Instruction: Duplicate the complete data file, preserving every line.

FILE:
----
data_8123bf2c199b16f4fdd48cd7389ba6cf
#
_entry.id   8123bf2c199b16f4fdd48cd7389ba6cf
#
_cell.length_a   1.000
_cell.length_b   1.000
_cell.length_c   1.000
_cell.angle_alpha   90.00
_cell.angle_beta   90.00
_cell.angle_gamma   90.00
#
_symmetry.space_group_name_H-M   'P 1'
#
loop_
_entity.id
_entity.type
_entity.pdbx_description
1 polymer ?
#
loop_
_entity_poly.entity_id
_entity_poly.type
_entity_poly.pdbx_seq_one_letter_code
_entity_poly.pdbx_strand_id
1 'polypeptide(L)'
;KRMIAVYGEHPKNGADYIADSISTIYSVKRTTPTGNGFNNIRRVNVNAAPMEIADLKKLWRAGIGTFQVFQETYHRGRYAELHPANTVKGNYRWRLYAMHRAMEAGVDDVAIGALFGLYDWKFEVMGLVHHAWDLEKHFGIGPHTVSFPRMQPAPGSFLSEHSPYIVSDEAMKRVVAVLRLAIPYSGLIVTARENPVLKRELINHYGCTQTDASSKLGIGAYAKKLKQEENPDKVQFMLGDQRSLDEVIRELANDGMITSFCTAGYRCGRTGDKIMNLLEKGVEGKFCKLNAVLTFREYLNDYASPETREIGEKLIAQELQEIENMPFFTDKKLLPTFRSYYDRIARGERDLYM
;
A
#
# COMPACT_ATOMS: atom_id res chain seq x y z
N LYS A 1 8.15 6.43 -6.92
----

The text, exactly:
data_8123bf2c199b16f4fdd48cd7389ba6cf
#
_entry.id   8123bf2c199b16f4fdd48cd7389ba6cf
#
_cell.length_a   1.000
_cell.length_b   1.000
_cell.length_c   1.000
_cell.angle_alpha   90.00
_cell.angle_beta   90.00
_cell.angle_gamma   90.00
#
_symmetry.space_group_name_H-M   'P 1'
#
loop_
_entity.id
_entity.type
_entity.pdbx_description
1 polymer ?
#
loop_
_entity_poly.entity_id
_entity_poly.type
_entity_poly.pdbx_seq_one_letter_code
_entity_poly.pdbx_strand_id
1 'polypeptide(L)'
;KRMIAVYGEHPKNGADYIADSISTIYSVKRTTPTGNGFNNIRRVNVNAAPMEIADLKKLWRAGIGTFQVFQETYHRGRYAELHPANTVKGNYRWRLYAMHRAMEAGVDDVAIGALFGLYDWKFEVMGLVHHAWDLEKHFGIGPHTVSFPRMQPAPGSFLSEHSPYIVSDEAMKRVVAVLRLAIPYSGLIVTARENPVLKRELINHYGCTQTDASSKLGIGAYAKKLKQEENPDKVQFMLGDQRSLDEVIRELANDGMITSFCTAGYRCGRTGDKIMNLLEKGVEGKFCKLNAVLTFREYLNDYASPETREIGEKLIAQELQEIENMPFFTDKKLLPTFRSYYDRIARGERDLYM
;
A
#
# COMPACT_ATOMS: atom_id res chain seq x y z
N LYS A 1 8.15 6.43 -6.92